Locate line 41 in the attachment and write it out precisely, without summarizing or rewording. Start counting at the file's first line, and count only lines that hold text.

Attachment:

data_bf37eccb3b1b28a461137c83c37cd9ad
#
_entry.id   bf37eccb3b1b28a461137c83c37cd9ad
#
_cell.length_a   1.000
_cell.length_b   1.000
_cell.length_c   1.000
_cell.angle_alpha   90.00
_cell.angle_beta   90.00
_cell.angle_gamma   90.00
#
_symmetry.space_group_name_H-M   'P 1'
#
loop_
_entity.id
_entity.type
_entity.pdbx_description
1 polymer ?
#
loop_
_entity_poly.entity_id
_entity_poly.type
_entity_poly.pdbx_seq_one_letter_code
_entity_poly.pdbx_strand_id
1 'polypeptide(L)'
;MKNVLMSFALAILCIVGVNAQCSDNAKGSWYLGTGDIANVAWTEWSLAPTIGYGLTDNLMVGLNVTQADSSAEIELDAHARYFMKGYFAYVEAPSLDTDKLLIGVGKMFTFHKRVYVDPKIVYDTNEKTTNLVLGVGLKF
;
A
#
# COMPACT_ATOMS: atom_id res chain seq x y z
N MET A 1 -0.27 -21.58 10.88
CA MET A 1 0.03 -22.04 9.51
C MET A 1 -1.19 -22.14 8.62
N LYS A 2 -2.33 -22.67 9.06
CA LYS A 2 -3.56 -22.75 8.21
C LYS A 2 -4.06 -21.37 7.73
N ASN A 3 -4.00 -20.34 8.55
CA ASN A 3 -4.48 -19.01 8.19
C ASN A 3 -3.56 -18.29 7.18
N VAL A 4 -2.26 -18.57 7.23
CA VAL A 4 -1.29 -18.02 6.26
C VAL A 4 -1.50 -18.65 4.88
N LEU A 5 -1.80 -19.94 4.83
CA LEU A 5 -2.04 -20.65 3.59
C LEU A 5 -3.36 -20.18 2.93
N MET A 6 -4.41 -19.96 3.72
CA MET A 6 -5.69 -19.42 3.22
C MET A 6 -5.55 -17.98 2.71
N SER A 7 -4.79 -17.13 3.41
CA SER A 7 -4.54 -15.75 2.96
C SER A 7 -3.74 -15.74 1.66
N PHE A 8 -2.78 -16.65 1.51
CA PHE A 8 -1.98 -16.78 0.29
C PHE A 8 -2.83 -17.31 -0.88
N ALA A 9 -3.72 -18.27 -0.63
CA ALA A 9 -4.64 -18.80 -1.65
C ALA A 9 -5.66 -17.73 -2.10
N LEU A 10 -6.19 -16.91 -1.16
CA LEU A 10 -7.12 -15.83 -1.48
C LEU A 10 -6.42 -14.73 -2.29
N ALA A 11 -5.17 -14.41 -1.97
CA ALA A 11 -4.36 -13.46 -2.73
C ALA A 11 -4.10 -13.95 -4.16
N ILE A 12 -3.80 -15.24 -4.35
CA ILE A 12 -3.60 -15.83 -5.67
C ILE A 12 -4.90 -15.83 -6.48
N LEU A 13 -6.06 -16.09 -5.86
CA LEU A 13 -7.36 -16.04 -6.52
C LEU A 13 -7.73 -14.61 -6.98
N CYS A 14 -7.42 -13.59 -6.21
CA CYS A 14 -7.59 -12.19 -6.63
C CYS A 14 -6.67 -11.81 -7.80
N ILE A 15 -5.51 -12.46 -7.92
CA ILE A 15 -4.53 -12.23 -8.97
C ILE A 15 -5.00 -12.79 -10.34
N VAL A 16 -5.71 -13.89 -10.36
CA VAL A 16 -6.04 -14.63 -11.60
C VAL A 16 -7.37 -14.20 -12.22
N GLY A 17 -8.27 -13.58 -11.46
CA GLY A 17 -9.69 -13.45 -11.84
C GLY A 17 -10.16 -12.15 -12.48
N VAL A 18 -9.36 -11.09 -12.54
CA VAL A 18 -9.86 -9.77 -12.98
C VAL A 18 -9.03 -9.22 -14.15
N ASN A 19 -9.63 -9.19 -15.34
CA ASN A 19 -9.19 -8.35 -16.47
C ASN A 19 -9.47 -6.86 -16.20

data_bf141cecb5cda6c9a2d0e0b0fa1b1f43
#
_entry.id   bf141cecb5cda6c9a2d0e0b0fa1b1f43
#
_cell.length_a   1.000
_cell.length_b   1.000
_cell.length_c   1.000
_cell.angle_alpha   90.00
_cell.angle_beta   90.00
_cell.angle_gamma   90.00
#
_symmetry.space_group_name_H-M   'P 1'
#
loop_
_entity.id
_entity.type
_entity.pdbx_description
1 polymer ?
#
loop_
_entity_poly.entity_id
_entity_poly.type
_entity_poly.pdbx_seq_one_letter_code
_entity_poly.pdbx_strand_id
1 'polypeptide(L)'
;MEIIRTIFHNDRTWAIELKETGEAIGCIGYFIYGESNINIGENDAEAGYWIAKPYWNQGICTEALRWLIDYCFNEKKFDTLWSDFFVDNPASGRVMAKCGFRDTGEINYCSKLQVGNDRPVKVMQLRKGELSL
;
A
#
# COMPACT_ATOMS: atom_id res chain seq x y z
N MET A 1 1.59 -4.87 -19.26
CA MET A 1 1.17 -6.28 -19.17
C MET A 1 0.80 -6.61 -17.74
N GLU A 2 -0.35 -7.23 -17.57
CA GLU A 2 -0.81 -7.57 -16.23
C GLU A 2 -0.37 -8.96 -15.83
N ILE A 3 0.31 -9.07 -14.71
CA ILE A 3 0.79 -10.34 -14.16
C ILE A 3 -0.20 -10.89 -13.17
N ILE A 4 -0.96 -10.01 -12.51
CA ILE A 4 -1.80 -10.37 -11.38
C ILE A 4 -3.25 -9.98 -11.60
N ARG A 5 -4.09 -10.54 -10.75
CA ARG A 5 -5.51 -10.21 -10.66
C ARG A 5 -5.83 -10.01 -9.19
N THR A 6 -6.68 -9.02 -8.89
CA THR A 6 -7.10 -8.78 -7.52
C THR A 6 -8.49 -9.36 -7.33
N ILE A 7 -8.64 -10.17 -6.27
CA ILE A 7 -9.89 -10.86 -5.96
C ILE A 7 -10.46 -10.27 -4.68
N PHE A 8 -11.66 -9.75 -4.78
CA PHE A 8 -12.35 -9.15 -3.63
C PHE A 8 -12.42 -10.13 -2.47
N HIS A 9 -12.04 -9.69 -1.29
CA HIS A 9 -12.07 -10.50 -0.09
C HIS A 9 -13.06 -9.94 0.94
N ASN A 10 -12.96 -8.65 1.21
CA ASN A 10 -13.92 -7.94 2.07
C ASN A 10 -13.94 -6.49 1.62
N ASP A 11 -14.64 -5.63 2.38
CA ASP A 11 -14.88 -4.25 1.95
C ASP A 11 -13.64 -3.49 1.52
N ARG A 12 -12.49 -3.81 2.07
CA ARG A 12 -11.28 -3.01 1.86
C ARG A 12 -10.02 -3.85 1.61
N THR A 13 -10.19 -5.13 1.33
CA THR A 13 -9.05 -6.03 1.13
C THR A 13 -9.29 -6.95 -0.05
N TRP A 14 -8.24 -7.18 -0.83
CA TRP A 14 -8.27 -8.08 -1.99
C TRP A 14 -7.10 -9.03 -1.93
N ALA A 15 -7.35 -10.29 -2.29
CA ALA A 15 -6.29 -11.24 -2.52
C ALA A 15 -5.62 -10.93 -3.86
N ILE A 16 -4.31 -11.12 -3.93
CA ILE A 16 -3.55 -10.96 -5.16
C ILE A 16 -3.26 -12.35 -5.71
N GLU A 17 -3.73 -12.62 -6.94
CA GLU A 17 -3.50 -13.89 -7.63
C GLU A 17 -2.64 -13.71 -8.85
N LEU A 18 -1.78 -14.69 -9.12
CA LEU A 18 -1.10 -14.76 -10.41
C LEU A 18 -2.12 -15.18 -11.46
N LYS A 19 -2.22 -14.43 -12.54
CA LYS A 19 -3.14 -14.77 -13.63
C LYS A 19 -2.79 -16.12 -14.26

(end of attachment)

CA VAL A 4 -1.29 -18.02 6.26